This seems a contradictory mix:
“ The whole point of grammar is to identify the patterns of the language and then to give it a name to remember it.
I might change the order of what you are doing.
1. Use a lot of commands in class. Give them written examples in context, without pointing out what it is. Don’t name it. Just be certain that they have seen it. Give them a language-rich environment, otherwise known as comprehensible input. ï»¿
2. On the given day, tell them you are going to give them a lot of examples, and let them find the patterns. I would mix regular and irregular verbs, give them a bunch of examples, and guide them to come up with a rule. I would probably start with the formal commands.
3. Point out that these are just for the “usted” form. Now show examples them the plural and let them come up with that rule.
4. Start flooding them with examples of the tú commands a bit later. Repeat the process: after they have had exposure, one day give them a gazillion examples and let them organize them to come up with a rule. They’ll probably (with a bit of guidance) say that the negatives are a lot like the usted commands, but the positives are … etc. With the irregular verbs.
5. You might even tell them you have heard that there is a song for the irregulars, it’s to the tune of whatever, and could they please come up with a song.
I would do the same thing when teaching the preterite: give them a rich environment in which they are hearing the preterite, then let them figure out the pattern. First, use the preterite: Tell them a story. Tell them about your dog, your family, the story of the bicentenario, whatever. Have them seeing and hearing the past. Then use a song or listen to some reading, and give them a Cloze so that they are focusing on the forms. Then give them a gazillion examples. Have them sort out regular and irregular, and come up with rules for each.
I agree about the importance of patterns. Native speakers, by definition, have the grammar map internalized. (Wasn’t it Piaget who used that term?) Older learners learn in a different way, but they still do a better job when they are “little scientists” figuring it out, rather than having it laid out cold on a plate. imho.”
Let’s start with:
“The whole point of grammar is to identify the patterns of the language and then to give it a name to remember it.”
Does the writer mean grammar in the sense of what holds a language together or does she mean grammar as the way “we”, whoever we is, analyze it? If the latter, is it structural, generative-transformational, functional, binding, etc. (getting way out of my depth here but surely everyone recognizes there are umpteen ways to present the grammar of a language)?
And what of people who learn 2nd languages without knowing terms like present participle? Does that mean they won’t use the p.p.? The post which this one was responding to ended with, “I am a pattern
> person and I learn much better when I see patterns and I am always looking
> for patterns to make sense of the world.” This writer was probably responding to that last sentence. But what if seeing patterns is not the way we learn language? As I teach Latin, it is very seductive to say, “If you see that, then you must see this b/c it’s the same pattern.”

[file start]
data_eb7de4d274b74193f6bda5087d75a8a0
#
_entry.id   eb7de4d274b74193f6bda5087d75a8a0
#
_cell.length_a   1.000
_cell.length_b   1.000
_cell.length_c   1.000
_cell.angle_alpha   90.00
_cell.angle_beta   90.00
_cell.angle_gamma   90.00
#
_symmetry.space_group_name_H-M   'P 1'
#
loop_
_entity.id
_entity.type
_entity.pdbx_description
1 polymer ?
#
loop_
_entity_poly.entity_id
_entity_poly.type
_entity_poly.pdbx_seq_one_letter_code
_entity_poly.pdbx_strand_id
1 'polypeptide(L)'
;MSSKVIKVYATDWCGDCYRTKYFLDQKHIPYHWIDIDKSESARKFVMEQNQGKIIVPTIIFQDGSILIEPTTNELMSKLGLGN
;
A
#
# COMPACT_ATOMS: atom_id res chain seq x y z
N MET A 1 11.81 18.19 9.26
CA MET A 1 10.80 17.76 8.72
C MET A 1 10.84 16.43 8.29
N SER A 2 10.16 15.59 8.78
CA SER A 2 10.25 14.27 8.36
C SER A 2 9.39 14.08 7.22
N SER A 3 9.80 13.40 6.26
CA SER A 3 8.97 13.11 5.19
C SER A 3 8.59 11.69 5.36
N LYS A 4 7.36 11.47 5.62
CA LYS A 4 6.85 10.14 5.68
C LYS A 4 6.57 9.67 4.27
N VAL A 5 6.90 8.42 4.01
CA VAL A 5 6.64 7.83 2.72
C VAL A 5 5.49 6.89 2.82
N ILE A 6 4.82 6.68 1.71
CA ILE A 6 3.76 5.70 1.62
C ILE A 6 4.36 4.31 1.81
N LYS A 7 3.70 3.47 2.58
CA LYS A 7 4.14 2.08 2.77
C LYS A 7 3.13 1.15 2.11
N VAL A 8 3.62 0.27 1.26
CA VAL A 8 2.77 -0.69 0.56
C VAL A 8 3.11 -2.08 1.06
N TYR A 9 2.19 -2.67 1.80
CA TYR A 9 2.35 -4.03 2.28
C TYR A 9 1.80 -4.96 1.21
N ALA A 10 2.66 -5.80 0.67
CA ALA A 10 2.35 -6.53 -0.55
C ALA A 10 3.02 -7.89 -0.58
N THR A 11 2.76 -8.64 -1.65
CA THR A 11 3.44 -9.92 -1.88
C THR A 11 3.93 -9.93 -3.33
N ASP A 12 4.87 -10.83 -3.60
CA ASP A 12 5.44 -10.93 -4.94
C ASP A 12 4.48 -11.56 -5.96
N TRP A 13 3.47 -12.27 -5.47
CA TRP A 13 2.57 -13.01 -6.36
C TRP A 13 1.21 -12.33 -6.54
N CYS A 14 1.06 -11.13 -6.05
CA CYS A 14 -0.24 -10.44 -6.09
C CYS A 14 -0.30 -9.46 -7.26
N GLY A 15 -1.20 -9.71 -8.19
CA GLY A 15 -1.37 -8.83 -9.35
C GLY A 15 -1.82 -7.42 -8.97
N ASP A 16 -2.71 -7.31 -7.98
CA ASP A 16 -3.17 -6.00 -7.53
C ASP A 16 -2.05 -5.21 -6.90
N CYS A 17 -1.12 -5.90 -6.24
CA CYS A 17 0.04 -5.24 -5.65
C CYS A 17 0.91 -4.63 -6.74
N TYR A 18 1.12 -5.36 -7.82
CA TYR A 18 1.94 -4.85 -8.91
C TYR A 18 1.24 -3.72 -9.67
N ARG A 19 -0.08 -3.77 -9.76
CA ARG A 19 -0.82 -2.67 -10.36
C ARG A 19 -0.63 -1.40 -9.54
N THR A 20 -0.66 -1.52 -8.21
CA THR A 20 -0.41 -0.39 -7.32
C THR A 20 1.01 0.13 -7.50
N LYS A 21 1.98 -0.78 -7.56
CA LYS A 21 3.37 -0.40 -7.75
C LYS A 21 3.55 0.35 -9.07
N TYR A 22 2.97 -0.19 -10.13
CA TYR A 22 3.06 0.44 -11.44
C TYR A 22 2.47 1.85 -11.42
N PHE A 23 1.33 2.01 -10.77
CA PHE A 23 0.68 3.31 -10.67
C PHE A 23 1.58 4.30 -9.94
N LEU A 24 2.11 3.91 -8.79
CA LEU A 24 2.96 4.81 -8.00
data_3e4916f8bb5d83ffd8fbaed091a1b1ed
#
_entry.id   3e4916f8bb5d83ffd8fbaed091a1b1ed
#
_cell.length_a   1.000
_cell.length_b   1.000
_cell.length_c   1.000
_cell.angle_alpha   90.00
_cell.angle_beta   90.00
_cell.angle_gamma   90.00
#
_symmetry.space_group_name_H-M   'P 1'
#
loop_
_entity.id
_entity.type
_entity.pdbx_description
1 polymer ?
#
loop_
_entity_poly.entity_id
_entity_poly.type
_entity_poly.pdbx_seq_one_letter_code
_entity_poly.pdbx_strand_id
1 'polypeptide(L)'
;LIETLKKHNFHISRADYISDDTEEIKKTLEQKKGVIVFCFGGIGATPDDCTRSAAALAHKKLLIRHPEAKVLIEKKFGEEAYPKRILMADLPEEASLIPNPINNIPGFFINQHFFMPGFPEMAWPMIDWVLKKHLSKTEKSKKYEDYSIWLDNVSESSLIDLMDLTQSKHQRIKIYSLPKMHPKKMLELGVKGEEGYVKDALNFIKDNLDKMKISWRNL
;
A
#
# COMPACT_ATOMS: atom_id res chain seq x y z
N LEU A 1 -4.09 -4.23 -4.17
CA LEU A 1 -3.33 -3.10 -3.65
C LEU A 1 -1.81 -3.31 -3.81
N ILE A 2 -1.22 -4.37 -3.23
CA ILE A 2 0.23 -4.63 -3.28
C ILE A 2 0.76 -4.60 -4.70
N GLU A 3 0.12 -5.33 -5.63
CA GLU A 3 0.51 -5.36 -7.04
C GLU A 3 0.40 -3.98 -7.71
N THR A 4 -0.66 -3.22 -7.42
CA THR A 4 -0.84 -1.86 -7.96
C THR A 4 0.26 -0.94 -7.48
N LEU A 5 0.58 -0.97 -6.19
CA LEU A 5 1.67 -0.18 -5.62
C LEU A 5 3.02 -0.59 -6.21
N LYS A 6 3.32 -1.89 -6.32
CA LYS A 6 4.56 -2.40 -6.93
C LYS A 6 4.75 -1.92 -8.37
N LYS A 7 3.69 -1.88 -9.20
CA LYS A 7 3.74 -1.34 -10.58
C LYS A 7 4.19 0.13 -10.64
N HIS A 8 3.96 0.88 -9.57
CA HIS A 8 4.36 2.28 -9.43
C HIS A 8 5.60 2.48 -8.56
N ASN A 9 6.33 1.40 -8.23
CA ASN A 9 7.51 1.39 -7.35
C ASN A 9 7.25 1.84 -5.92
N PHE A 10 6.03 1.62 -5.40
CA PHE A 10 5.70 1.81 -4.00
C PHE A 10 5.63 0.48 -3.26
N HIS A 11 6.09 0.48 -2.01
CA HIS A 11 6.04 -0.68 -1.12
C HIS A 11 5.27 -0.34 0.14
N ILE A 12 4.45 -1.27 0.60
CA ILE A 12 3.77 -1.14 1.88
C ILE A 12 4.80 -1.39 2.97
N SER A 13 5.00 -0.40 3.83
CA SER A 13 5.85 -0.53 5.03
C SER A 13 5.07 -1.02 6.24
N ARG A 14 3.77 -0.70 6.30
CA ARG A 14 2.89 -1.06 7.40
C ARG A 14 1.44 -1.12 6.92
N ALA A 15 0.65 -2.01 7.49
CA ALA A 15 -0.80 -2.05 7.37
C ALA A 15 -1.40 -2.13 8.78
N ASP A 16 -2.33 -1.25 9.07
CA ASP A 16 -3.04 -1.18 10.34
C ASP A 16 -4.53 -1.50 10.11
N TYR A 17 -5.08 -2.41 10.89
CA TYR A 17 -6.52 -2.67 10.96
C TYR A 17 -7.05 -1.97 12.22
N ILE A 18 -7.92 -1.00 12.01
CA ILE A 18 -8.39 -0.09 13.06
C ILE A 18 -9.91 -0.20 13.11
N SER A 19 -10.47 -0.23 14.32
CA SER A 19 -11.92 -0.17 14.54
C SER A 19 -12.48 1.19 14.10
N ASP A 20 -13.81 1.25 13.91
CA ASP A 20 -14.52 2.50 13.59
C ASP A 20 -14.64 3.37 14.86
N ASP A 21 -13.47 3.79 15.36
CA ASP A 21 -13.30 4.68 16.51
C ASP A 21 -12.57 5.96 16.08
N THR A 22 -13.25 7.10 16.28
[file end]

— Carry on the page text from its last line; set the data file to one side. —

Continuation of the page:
One would think that if teaching patterns aka paradigms aka conjugation and declensions, and so on allowed one to learn better, then we would be turning out large numbers of proficient foreign language users b/c the vast majority of our teachers teach patterns. One might even say algorithms. But does the mind learn another language for use in that way?
Moving on. Notice the writer advocates lots of input. One would assume she means comprehensible input. “Let them find the patterns.” The old inductive method. The students are supposed to come up with a rule. So the writer is sayin, again, that one must be able to articulate the rule. One note here: I can find a good many grammatical structures in the speech of the writer that I’ll bet the writer could not articulate the rules for; yet the writer obviously commands at least one language quite well.
“Flood them………” more input. Tell them a story, tell them about personal things. Then back to organizing the regular and irregular forms and finding rules for them. At the end, this writer acknowledges the internalized set of rules, the “grammar map”, but discriminates between native speakers and neophytes in the WAY them interalize the rules. Tthe neophytes are identified as little scientists, figuring it out. In this way they do a better job “rather than having it laid out cold on a plate.” That metaphore or simile was a little over my head; it’s almost as if analyzing L2 like a scientist is different from having L2 laid out cold on a plate. To me, they are similar and so I must not be understanding this part.
It seems as if the writer wants to use cognitive analysis as a way of keeping control – “If I can label and analyze everything and lay it out so I can see how it works, then I can control it, dominate it, master it.” But OTOH, she understands that grammar must be internalized and in order to do that, the learner has to receive a great deal of input.
There is no doubt that this teacher does a good job in the classroom.What seems to be unclear to me is just what theoretical underpinnings she operates on. There does seem to be a theory lurking behind all this, maybe just not articulated but one the writer works from nonetheless.